AQA GCSE Physics – Space Physics – Orbital motion, natural and artificial satellites

Read and make notes on the following

The Earth orbits the Sun in a circular orbit. Actually, it is a slightly squashed circle which is called an elliptical orbit.

Earth tilt animation

The force of gravity between the Earth and the Sun holds the Earth in its orbit.

The moon is a natural satellite.

Once again the force of gravity holds the moon in its orbit around the Earth.

Artificial satellites are man-made. Geostationary satellites orbit once every 24 hours.

This website allows you to track satellites in real-time including the space station – also

ISS High Definition Live Streaming Video of the Earth (HDEV)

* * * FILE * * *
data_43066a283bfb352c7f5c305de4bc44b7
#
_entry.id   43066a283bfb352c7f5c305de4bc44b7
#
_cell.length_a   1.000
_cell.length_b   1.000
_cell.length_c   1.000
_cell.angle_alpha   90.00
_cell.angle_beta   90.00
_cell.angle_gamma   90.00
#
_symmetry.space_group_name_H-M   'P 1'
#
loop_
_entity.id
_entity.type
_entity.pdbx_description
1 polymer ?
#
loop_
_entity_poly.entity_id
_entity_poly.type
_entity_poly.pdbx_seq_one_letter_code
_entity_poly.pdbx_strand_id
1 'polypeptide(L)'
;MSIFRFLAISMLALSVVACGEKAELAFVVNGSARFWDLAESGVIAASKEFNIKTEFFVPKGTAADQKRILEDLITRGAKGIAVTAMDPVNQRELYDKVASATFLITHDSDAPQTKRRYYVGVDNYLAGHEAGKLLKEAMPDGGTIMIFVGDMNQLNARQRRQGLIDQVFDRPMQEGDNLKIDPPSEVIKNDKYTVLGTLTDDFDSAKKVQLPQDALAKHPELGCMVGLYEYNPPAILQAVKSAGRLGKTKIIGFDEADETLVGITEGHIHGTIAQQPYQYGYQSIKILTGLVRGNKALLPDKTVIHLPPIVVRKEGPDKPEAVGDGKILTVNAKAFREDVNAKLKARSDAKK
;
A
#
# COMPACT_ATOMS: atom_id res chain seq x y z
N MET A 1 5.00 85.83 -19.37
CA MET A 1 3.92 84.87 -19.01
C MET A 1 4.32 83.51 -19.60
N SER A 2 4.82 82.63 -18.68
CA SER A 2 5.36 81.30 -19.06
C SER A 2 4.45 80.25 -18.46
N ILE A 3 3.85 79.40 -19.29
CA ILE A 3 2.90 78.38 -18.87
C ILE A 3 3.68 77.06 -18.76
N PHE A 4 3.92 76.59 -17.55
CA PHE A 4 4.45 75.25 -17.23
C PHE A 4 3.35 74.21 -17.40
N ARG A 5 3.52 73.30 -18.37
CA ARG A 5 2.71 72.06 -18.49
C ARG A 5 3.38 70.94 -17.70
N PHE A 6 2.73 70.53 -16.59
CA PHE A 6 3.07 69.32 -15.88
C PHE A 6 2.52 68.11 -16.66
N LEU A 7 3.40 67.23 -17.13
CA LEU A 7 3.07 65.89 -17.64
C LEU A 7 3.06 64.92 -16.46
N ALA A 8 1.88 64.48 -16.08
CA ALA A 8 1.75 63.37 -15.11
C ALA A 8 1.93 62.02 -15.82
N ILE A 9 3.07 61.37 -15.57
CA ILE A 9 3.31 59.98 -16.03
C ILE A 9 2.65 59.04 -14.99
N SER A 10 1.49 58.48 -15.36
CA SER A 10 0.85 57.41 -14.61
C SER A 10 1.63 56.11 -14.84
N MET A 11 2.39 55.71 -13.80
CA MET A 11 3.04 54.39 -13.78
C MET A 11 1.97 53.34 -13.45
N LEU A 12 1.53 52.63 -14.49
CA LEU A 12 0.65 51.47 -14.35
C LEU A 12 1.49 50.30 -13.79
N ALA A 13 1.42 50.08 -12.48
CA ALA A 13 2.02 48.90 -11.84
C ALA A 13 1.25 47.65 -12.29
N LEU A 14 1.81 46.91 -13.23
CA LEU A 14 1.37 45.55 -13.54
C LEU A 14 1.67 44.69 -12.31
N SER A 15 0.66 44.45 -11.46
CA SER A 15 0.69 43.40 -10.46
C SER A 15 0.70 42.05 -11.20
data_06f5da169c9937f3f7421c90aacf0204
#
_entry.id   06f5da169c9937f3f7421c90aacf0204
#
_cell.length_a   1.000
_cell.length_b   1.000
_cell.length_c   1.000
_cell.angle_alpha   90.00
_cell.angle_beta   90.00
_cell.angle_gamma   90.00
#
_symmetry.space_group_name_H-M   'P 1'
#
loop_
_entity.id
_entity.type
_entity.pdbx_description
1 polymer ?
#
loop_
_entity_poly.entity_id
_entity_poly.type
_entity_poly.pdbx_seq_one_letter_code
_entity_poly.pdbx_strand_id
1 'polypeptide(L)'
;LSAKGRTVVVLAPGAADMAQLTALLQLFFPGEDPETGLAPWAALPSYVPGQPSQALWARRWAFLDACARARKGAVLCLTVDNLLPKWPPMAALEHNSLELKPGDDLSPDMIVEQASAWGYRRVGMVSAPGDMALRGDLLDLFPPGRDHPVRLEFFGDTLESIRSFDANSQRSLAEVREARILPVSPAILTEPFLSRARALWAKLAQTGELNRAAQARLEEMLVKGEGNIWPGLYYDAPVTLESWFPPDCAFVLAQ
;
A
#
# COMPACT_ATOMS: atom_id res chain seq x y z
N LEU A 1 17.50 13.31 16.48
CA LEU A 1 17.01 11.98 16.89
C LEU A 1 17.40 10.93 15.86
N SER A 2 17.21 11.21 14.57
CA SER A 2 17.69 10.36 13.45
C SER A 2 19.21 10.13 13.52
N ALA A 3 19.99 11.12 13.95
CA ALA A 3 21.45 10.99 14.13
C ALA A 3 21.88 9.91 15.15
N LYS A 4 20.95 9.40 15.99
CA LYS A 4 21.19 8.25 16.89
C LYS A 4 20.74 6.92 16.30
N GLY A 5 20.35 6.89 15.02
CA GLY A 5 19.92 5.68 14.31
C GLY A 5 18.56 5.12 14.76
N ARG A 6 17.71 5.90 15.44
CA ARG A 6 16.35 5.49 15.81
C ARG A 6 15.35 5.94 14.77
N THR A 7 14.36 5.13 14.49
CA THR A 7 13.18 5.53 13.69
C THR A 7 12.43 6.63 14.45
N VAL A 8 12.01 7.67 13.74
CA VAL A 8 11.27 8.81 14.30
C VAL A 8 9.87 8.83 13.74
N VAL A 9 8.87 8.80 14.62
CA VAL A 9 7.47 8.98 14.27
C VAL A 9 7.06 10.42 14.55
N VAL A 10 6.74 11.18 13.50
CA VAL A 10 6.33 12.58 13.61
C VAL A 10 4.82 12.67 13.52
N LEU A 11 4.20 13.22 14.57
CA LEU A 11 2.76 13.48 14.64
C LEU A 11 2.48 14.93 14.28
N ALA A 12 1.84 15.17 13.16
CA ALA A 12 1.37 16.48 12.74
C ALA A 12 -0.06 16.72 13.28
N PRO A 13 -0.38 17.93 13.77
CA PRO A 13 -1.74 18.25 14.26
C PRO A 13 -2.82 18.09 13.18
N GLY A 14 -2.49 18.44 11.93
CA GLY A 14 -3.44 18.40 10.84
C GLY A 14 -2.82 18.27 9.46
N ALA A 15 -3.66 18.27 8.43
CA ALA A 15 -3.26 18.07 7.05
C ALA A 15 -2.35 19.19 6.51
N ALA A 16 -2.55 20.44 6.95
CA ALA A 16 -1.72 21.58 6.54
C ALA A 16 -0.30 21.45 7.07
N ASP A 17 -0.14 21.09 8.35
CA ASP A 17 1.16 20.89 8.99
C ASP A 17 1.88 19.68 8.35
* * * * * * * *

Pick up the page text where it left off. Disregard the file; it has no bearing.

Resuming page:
When objects orbit an object there is a change in velocity.

Velocity is speed with a direction and since the direction is changing there is a change in velocity.

The direction is continuously changing which means that the velocity is constantly changing also.

The speed does not change as it is scalar and does not depend on direction.

If the speed of the satellite changes then the radius of the orbit must also change. This is because at a higher speed, the satellite needs a greater force of gravity to prevent it flying off into space.

By moving closer to the Earth, the gravitational force is greater and the satellite remains in a stable orbit.

This is also true for planets and moons.

Watch this video for a nice summary of this topic.


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